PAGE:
Floor Painting Preparation

Posted by Regal Paints on August 8, 2017

How important is floor painting preparation? To make sure your floor painting project is a success you need to first ask yourself the question “Do I need to prepare the floor before applying floor paint ?”. The short answer is that it depends on the condition of the floor!

Floor Painting Preparation

Do I need to prepare the floor before applying floor paint?

How important is floor painting preparation? To make sure your floor painting project is a success you need to first ask yourself the question “Do I need to prepare the floor before applying floor paint ?”. The short answer is that it depends on the condition of the floor!

Firstly, and as something that would be worthwhile in all projects, the step of floor cleaning and surface preparation for floor paint should be undertaken.  It is good practise to carry out proper cleaning and surface preparation of a floor before applying any floor paint. It is worth considering the properties of the floor painting product, the condition of the concrete floor or cement screed substrate and its surface condition. It is also worthwhile to consider painted floors intended likely use in terms of both its performance requirements and its durability.

So, do you need to prepare the floor before applying floor paint?” – The answer must certainly be yes, to some degree.

Lessons from painters and decorators

The issue of preparation is not unique to the required preparation of a floor for concrete floor paint or epoxy floor paint, but is related to more common considerations with other home improvement jobs. If you were to ask any good painter or decorator if they should put in the work to sand down doors or window frames prior to painting, they would almost certainly answer that preparation is key and that they would advise you to do so in order to get a more pleasing and long lasting end result from your project. If these considerations apply to situations where paint is applied to surfaces that experience very little wear and tear, then how much more significant might proper preparation be to the the preparation of surfaces where heavy footfall or the constant movement of various vehicles, e.g. fork lift trucks in a warehouse, are concerned.

Just as it is important to stress that you should not under-prepare while doing floor painting preparation, it needs to be pointed out that you don’t need to over prepare either! Another example from the painting and decorating world might illustrate this well. Newly plastered walls don’t usually require any extra cleaning or surface preparation. The main thing here is that the correct amount of time should be allowed full drying out and cleaning and dust or dirt from the surface prior to painting.  This is because if the surface has properly dried, (and if it doesn’t you will see the paint peel off your plaster) the paint will soak properly into the surface and properly bond. If these considerations are key to a wall, how much more a floor.

It should be clear that surface preparation is essentially just common sense! It certainly makes sense to carry out surface cleaning and do sufficient floor painting preparation to ensure that your paint will properly penetrate and bond to the concrete floor, not just to a layer of grime or dust on its surface.

Floor painting preparation rules of thumb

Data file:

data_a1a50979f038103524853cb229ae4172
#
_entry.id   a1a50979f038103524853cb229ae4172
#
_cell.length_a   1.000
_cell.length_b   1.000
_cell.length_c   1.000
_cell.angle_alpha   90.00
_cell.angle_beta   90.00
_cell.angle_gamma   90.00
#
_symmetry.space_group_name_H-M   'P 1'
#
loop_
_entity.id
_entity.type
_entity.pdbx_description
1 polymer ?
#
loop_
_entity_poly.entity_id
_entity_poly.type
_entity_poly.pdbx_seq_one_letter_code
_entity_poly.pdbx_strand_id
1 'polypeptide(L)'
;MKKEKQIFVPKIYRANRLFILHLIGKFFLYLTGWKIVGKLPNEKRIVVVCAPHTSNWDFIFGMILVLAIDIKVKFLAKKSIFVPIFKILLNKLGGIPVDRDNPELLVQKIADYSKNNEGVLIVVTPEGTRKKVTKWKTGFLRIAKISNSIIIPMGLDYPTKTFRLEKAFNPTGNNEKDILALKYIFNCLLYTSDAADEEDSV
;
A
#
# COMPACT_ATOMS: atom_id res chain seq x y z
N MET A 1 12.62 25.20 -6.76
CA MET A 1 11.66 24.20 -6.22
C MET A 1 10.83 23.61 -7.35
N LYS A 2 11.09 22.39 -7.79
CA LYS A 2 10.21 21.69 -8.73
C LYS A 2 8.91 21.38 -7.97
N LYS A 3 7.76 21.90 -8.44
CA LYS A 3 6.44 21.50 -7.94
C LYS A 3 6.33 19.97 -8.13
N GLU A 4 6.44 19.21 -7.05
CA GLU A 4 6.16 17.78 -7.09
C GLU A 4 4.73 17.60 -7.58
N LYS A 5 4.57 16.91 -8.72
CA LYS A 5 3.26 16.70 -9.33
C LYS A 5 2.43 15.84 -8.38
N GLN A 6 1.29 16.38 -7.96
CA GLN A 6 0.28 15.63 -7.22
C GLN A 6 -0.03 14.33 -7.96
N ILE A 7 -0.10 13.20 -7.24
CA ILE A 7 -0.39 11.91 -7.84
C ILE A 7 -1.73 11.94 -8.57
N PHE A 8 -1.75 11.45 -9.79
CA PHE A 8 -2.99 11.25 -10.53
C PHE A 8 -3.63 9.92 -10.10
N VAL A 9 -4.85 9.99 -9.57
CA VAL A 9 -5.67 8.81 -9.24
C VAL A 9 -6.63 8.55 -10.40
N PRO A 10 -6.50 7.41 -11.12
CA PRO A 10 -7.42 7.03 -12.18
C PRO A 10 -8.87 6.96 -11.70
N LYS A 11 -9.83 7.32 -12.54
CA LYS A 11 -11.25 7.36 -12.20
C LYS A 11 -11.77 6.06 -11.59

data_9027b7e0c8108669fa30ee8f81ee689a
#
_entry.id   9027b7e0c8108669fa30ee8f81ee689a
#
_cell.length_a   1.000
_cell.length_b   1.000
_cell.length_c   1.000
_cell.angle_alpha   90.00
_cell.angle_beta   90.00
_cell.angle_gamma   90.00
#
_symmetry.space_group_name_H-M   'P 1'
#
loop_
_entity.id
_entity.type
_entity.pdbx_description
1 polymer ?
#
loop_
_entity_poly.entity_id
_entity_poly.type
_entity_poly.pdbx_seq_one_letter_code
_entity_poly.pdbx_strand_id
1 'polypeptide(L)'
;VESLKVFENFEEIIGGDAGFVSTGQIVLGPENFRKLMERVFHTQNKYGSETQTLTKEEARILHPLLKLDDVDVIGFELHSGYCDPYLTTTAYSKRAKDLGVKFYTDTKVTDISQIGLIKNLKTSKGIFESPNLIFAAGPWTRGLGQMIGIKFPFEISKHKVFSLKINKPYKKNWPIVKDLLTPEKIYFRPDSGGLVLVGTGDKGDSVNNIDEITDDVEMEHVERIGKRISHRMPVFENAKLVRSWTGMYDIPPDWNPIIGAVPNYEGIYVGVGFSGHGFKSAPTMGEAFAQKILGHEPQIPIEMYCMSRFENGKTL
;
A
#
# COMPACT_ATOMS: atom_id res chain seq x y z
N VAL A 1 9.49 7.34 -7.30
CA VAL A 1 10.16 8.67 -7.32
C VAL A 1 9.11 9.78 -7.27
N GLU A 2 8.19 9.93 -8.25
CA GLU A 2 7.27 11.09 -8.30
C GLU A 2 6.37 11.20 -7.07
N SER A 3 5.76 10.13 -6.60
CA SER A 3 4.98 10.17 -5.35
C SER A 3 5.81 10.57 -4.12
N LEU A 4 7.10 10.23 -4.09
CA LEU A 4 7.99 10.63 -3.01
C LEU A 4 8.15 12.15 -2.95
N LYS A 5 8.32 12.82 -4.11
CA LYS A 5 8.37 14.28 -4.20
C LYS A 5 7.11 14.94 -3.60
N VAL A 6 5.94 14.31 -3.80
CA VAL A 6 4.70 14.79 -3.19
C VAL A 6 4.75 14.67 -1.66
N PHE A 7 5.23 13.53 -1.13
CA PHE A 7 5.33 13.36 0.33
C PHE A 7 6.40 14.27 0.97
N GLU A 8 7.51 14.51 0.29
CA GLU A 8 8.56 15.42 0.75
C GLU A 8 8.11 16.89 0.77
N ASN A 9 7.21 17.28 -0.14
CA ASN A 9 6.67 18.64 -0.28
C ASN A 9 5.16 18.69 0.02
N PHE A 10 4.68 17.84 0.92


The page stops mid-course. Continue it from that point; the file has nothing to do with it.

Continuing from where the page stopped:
Floor cleaning and surface preparation should be carried out in accordance with the floors existing condition, the working environment that the floor will need to endure and the type of floor paint, (e.g. garage floor paint) you are going to be using.

One rule we frequently tell our customers is to allow one month per inch of concrete laid. This rule is not entirely exact because drying rate will depend on the evaporative conditions of the atmosphere, with concrete drying somewhat more slowly in cool, damp conditions that in warm, dry conditions. In addition, a thin layer of concrete may dry slightly more quickly that a very thick concrete floor.

In industrial applications, floors are frequently laid and then finished to a high polished state using a “power floated finish”. This produces an extremely smooth, almost glass-like surface which looks amazing but has the weakness that it has been smoothed to such a degree that the paint will often not bond well to the surface. In order to counteract this problem, we supply a chemical product that is extremely popular is such circumstances called Clean n Etch. This product have been specifically designed to prepare a range of surfaces (concrete, masonry and even steel) in preparation for the application of paint or other protective agents. Clean n Etch is supplied as a dilutable concentrate. It leaves the surface clean and fully prepared for whichever coating is to be applied to in order to help the floor paint bond tightly.

When preparing for garage floor paint in a domestic setting, you may not have the luxury of a power floated finish! For jobs of this nature, where durability is important but where wear and tear may not be as great as in a car showroom or a factory the steps you might carry out could include a full clean to ensure there are no areas of ingrained dust or dirt on the surface. This should be followed by the use of industrial detergent sweep, e.g. Clean AND Degrease. Prior to painting a garage floor is is recommended that you make sure it is as dust free as possible using a vacuum cleaner, then apply a floor sealer such as Regal Prime and Seal or to prepare for epoxy floor paint, use Two Pack Epoxy Sealer Undercoat.

Posted by Regal Paints

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